Institute of Teaching and Learning

Professional Development for Teaching and Learning

Topic 7: Before the practical class

Successful practical classes are those that are well prepared. The unit chair has ultimate responsibility for the success of the practical program and their preparation for this should include preparing you to be a successful demonstrator. This means providing you with all the necessary resources to teach the classes well: practical manual, demonstrator's notes with all the handy hints, answers to questions, likely pitfalls, assessment breakdown etc., and possibly a copy of the textbook.

You will need to meet with the unit chair to discuss the practical activities. Many unit chairs or campus coordinators organise regular meetings of demonstrators to go through the practical exercises. Meetings are very valuable as the whole team is likely to be there, including more experienced demonstrators and the technician, so that you can hear about how the prac ran and what the pitfalls were the last time it was run.

Make sure you have read the prac notes beforehand so you can clarify any instructions or aspects of the prac that confuse you. The meeting may be an opportunity to trial some of the activities or preview materials to be used. Don't be afraid to ask questions of the unit chair at any stage remember they are teachers too and will be delighted to see you actively thinking the activities through. Even after you have run a class, you may have a few questions or something you now realise you don't fully understand, speak with a fellow demonstrator or to the unit chair.

If you have not demonstrated a particular practical activity before, you should definitely make sure you have trialled the activities. This way you will know exactly what you are talking about when helping students.
Some examples of trialling:

  • Students are required to look at a microscope slide of the kidney to observe cuboidal epithelial cells, if you haven't checked the slide out beforehand you might not realise exactly where on the slide the particular cells are most easily observed.
  • You may have done lots of sectioning of leaves in second year but nothing beats a bit of recent practice so that you can demonstrate the technique confidently to the prac class.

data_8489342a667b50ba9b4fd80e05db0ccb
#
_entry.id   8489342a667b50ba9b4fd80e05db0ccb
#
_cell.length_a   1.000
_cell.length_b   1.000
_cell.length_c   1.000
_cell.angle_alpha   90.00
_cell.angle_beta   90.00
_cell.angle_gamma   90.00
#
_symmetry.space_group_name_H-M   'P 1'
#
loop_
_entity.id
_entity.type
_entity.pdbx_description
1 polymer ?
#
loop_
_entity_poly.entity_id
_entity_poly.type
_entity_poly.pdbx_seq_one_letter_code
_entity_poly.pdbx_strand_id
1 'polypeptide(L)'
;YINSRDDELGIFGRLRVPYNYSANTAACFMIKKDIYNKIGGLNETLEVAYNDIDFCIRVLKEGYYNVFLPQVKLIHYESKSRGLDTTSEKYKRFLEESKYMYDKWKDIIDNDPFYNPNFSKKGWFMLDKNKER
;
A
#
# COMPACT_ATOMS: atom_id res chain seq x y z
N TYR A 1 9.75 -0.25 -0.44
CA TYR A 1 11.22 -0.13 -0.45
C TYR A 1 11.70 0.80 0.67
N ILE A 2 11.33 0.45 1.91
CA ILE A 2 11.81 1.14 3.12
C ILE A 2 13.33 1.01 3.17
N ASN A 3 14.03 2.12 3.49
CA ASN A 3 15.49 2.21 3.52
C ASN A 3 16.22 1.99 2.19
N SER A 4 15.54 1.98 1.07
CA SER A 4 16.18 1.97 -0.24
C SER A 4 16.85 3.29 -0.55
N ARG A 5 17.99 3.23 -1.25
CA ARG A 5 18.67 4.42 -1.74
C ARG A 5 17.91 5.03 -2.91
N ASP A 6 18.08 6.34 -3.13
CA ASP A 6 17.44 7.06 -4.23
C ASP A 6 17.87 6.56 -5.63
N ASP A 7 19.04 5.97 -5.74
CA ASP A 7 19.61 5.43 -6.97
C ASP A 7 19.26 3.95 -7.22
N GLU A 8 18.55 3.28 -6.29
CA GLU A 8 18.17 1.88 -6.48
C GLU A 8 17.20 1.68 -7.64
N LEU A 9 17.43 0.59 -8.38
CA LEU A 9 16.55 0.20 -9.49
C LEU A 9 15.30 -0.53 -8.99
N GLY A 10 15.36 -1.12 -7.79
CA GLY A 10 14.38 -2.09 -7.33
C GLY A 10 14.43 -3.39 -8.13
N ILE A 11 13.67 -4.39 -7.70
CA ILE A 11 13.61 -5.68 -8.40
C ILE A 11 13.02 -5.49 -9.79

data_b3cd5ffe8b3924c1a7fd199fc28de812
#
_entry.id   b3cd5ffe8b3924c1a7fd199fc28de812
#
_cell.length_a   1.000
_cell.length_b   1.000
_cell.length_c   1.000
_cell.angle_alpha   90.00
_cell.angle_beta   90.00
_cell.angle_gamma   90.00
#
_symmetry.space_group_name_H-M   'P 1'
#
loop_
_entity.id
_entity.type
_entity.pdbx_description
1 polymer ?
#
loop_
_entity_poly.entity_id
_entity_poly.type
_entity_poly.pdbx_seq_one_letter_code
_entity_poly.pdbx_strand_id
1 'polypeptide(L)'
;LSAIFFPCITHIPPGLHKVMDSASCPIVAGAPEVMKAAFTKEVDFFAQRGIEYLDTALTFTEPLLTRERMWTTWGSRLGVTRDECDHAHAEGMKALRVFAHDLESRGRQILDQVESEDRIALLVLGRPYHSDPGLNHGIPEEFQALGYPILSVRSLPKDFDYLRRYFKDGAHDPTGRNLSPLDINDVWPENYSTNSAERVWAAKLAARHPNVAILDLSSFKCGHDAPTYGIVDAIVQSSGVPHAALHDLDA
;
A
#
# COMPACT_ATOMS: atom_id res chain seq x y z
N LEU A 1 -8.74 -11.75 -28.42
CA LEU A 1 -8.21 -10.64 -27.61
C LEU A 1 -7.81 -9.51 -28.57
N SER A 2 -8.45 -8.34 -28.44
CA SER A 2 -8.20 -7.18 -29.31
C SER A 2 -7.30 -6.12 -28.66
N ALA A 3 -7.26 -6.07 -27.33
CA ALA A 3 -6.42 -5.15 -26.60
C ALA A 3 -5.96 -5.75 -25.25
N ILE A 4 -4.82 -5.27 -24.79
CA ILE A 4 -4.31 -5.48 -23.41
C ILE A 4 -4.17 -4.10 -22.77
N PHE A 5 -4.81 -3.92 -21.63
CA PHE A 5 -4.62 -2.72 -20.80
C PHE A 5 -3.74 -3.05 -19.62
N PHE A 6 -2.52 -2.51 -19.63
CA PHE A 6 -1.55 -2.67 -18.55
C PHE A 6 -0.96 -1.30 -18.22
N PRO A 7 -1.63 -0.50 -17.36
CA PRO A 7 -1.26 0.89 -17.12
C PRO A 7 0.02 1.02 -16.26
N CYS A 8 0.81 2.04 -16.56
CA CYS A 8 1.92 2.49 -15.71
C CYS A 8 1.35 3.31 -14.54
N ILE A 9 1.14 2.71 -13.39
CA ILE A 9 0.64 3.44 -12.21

Another valuable strategy before you run a practical activity for the first time is to visit a class earlier in the week and observe how the class is introduced and how the demonstrators are managing. Always ask those taking the class if you can visit.

One of your key learning objectives for each prac should be to encourage students to see the links between theory learnt in lectures and the practical activities. Make sure you are familiar with the text the students use. Ideally the unit chair should provide you with a copy. If you confidently know your way around a text, then it is an easy matter to find the relevant diagram of the brain or the flow chart illustrating the breakdown of urea. You will also be re-enforcing the importance of the text in a student's study repertoire. You may be surprised at how many students do not buy texts. An experienced demonstrator emphasises the link between text and the prac by noting the highly relevant chapters, pages and diagrams on the board.

 Activity: Personal checklist prior to class starting

Look at your next prac and go over each of the following:

  • Have you got all prac notes (student notes and any demonstrator notes)?
  • Lab coat, appropriate footwear, and safety glasses if needed.
  • Can you use all the equipment and demonstrate how to use it?
  • Do you clearly understand the underlying theory?
  • Are you clear on exactly what the students need to hand in for assessment? How are they to write up the prac? What graphs/tables are required? When they are to hand the work in?
  • Are you aware of problems students had in this class last year? Have you talked to demonstrators who taught the class last year?
  • Do you know all the risks in the practical activities and how they are to be managed, safety drills? What to do in event of an accident, injury, fire alarm? Where the nearest phone is? Who to contact for first aid assistance?
  • Have you left enough time to get to the lab and start on time?

In the lab before the students arrive

It is essential to arrive early in the lab. This is for a number of reasons:

  • The lab technician may wish to brief you on last minute variations such as a replacement of skin slides with gut slides, a new location of the sharps container, or which fridge the enzyme buffer is being stored in. The last thing you want to have to do is leave the lab during a class to chase up a missing item.
  • Often the technician has set out the materials, demonstrations in a particular order in the lab. Make sure you are quite clear of this order so you can direct students confidently to them.
  • You may wish to put some headings or diagrams up on the board or organise your personal notes. The few minutes will be time for you to check that you have all the lab notes, reference books, posters that you need. It is also good to have a few moments to visualise how you will introduce the class.
  • Students are not allowed in labs before there are staff present. Classes at Deakin start on the hour, it is not good to see 35 students hanging around in the corridor at 5 or even 10 past the hour. Set a good example, if students know the class starts promptly then they will be less inclined to arrive late.

 

previous Previous / Next next

Deakin University acknowledges the traditional land owners of present campus sites.

30th November 2010